Preview: The Process Part II

2008 pre-season Alabama Crimson Tide outlook
By Shane from Centerpoint
It is that time of year again. This column will take a look at this year’s version of the Alabama football team and give those who are interested a little insight about what they can expect to see when the Crimson Tide takes the field.

The first position I’ll cover is perhaps the most important position on an SEC football team. Yes, you guessed right. It is the quarterback. John Parker Wilson begins his final season as the starter. After spending two seasons facing the toughest defenses in America and now getting new guidance from a competent instructor, John Parker is primed to lead the Crimson Tide to a stellar season. In my opinion quarterback play makes or breaks a football team’s success in the SEC. If you look back on last year’s record, John Parker’s errors crippled his team’s chances when crunch time hit. I believe this year Wilson will make big plays instead of mistakes.

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Next, since I feel that it is second in importance only to the quarterback, I’ll focus on the offensive line. Is there any better than Andre Smith? Maybe Antoine Caldwell! With these “future” first-round picks leading the way, Bama’s front wall will be formidable. With Mike Johnson and Marlon Davis entering their third year, along with quality depth (a total of 8-10 good linemen) and experience at all positions, the offensive line can carry this team. I am convinced that they can handle any defense that SEC defensive coordinators can throw at them. Alabama has the best front five on offense in the nation – hands down.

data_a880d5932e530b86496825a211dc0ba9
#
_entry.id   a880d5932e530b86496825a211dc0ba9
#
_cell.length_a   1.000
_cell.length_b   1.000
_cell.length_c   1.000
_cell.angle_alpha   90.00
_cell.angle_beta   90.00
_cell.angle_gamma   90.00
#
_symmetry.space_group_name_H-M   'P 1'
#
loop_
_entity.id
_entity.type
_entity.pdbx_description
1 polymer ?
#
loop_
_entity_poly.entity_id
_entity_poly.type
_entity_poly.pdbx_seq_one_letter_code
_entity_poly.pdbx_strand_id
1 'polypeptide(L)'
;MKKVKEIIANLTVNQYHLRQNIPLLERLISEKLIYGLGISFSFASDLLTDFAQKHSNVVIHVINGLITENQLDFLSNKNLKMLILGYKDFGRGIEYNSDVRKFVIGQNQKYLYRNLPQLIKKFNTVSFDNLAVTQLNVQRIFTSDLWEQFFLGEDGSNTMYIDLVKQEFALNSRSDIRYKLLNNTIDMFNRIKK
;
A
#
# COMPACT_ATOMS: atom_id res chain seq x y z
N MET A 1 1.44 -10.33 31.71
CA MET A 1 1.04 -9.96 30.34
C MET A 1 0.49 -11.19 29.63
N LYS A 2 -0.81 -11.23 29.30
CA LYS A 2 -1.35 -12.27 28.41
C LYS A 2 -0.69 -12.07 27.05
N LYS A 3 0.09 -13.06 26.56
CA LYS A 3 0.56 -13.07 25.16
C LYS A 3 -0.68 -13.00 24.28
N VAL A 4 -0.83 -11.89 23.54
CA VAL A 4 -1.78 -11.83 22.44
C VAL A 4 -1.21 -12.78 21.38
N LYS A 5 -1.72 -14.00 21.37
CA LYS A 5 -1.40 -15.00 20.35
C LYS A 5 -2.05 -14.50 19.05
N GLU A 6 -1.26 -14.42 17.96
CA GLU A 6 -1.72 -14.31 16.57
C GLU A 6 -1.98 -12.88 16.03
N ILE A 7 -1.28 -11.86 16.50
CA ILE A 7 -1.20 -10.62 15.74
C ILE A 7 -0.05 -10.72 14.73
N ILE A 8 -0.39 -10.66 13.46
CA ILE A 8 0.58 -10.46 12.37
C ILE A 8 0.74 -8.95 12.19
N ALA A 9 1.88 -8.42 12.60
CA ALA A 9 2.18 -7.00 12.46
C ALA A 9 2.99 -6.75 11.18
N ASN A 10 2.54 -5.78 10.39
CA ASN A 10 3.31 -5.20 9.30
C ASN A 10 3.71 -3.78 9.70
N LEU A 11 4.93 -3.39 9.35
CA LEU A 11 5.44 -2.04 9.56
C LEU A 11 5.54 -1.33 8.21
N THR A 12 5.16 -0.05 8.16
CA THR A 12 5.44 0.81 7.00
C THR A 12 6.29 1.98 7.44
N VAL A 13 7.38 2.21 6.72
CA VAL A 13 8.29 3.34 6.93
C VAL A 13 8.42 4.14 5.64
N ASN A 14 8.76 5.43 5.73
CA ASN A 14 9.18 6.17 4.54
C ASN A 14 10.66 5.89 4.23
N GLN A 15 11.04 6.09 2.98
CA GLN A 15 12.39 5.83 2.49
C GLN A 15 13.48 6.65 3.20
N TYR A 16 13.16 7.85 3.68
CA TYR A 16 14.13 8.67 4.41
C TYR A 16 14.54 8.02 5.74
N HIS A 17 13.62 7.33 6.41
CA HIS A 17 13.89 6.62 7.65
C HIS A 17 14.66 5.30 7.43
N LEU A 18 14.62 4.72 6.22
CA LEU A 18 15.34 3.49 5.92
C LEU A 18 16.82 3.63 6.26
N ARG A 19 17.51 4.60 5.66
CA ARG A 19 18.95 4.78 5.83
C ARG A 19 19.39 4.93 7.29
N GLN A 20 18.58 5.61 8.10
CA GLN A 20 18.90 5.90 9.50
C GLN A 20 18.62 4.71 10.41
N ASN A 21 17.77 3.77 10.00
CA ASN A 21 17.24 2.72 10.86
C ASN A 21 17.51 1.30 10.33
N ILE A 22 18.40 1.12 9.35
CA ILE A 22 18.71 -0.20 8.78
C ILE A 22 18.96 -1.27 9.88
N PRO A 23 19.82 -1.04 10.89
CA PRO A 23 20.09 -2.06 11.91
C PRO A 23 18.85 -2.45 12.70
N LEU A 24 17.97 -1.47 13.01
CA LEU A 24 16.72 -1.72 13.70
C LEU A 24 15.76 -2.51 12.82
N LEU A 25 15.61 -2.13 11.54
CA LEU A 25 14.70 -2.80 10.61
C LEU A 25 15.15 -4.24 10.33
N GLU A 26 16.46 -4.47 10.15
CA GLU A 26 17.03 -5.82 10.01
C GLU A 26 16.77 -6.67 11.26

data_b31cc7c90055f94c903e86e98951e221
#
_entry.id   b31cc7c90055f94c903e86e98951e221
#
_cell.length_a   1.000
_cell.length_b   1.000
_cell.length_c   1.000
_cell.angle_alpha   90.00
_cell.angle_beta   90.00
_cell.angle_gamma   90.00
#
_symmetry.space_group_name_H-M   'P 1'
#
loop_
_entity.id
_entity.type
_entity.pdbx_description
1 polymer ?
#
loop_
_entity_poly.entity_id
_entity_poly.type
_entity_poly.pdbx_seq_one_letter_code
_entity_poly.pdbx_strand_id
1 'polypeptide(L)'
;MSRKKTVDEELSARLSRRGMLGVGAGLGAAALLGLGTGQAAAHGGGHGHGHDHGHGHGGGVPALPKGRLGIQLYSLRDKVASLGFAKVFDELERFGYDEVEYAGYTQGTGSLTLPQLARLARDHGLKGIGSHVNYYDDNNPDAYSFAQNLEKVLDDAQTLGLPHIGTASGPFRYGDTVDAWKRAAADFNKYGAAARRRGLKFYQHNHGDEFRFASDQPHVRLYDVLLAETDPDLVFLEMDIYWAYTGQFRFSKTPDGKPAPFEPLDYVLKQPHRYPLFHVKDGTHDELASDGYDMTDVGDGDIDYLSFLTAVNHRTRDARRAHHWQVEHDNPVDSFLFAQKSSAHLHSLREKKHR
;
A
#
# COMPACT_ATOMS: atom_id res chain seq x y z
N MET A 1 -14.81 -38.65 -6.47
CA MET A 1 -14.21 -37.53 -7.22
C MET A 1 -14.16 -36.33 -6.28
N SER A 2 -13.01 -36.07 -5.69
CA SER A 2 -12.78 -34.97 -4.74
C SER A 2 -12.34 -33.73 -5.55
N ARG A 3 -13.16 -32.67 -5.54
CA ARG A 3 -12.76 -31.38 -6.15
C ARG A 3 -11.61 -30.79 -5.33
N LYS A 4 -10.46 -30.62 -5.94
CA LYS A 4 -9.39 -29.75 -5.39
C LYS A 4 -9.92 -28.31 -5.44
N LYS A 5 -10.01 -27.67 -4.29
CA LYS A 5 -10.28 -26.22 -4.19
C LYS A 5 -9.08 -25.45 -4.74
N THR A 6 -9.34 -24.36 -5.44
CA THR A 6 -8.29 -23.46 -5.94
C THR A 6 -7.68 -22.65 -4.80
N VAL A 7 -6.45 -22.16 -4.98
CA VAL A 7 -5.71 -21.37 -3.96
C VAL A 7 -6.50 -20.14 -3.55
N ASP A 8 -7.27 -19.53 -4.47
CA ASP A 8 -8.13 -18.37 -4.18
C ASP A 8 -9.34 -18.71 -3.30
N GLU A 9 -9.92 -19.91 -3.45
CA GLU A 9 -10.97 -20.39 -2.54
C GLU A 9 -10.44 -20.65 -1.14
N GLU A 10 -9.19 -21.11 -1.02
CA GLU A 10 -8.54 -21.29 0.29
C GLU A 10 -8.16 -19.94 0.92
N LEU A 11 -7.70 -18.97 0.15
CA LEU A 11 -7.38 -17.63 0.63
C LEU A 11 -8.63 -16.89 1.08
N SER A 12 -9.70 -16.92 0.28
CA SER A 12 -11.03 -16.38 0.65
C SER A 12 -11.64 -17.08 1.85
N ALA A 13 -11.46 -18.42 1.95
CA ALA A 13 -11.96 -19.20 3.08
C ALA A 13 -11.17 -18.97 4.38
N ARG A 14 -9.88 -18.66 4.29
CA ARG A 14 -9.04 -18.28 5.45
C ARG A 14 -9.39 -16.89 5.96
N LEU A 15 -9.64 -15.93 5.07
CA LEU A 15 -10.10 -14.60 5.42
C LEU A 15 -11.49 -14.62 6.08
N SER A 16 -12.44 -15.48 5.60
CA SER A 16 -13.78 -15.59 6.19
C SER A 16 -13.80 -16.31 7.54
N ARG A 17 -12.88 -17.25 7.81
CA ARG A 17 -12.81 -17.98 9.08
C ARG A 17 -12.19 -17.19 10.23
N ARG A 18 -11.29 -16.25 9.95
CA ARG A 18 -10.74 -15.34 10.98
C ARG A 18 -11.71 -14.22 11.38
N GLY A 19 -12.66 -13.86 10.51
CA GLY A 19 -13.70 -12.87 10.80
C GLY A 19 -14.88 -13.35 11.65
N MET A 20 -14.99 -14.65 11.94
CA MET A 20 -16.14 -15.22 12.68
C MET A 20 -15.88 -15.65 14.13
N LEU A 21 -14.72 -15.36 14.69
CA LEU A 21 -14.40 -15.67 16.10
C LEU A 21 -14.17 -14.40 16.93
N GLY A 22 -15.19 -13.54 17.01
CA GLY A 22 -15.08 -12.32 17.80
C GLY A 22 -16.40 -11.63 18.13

The wide-receiver corps is loaded and, with the influx of outstanding talent that will arrive in August, stands to be as good as any group of wide-outs in the SEC. Mike McCoy and Earl Alexander will provide size, while Darius Hanks and Marquis Maze will display precision and speed. All four have great hands. Brandon Gipson and Chris Jackson might push for playing time, but there are a couple of true freshmen – Julio Jones and B.J. Scott – who could possibly play early and often. Jones has the bigger reputation, but Scott may be the best pure-athlete in the nation. This is a dangerous pair. Oh, and don’t forget the wild card, Nikita Stover. He is the Tide’s deep threat.

Under Offense Coordinator McElwain, John Parker Wilson will have another weapon in his arsenal. The tight ends, especially future all-SEC player Nick Walker, are going to be featured more often in McElwain’s scheme. Georgia Tech transfer Colin Peek is going to surprise SEC defenders with his size and speed and, if Bama needs to stack the line to run, Travis McCall can block as well as any tight end in the conference.